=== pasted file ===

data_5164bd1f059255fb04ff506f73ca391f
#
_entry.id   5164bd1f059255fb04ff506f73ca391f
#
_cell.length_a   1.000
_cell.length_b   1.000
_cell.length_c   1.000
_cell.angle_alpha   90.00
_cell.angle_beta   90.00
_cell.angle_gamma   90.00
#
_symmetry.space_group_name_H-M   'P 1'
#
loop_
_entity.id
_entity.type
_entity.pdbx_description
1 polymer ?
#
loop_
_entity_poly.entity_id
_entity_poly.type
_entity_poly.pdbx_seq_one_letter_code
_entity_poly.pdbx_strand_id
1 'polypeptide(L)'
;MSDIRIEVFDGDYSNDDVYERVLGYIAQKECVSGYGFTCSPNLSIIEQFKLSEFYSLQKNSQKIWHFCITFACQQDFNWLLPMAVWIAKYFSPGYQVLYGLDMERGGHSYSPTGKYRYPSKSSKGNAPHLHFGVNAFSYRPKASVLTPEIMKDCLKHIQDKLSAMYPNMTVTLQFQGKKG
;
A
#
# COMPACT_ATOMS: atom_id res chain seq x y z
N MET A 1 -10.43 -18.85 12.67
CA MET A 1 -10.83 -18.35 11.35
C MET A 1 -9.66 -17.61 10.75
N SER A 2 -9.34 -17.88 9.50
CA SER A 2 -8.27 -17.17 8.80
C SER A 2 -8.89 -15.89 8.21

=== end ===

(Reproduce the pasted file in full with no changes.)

data_5164bd1f059255fb04ff506f73ca391f
#
_entry.id   5164bd1f059255fb04ff506f73ca391f
#
_cell.length_a   1.000
_cell.length_b   1.000
_cell.length_c   1.000
_cell.angle_alpha   90.00
_cell.angle_beta   90.00
_cell.angle_gamma   90.00
#
_symmetry.space_group_name_H-M   'P 1'
#
loop_
_entity.id
_entity.type
_entity.pdbx_description
1 polymer ?
#
loop_
_entity_poly.entity_id
_entity_poly.type
_entity_poly.pdbx_seq_one_letter_code
_entity_poly.pdbx_strand_id
1 'polypeptide(L)'
;MSDIRIEVFDGDYSNDDVYERVLGYIAQKECVSGYGFTCSPNLSIIEQFKLSEFYSLQKNSQKIWHFCITFACQQDFNWLLPMAVWIAKYFSPGYQVLYGLDMERGGHSYSPTGKYRYPSKSSKGNAPHLHFGVNAFSYRPKASVLTPEIMKDCLKHIQDKLSAMYPNMTVTLQFQGKKG
;
A
#
# COMPACT_ATOMS: atom_id res chain seq x y z
N MET A 1 -10.43 -18.85 12.67
CA MET A 1 -10.83 -18.35 11.35
C MET A 1 -9.66 -17.61 10.75
N SER A 2 -9.34 -17.88 9.50
CA SER A 2 -8.27 -17.17 8.80
C SER A 2 -8.89 -15.89 8.21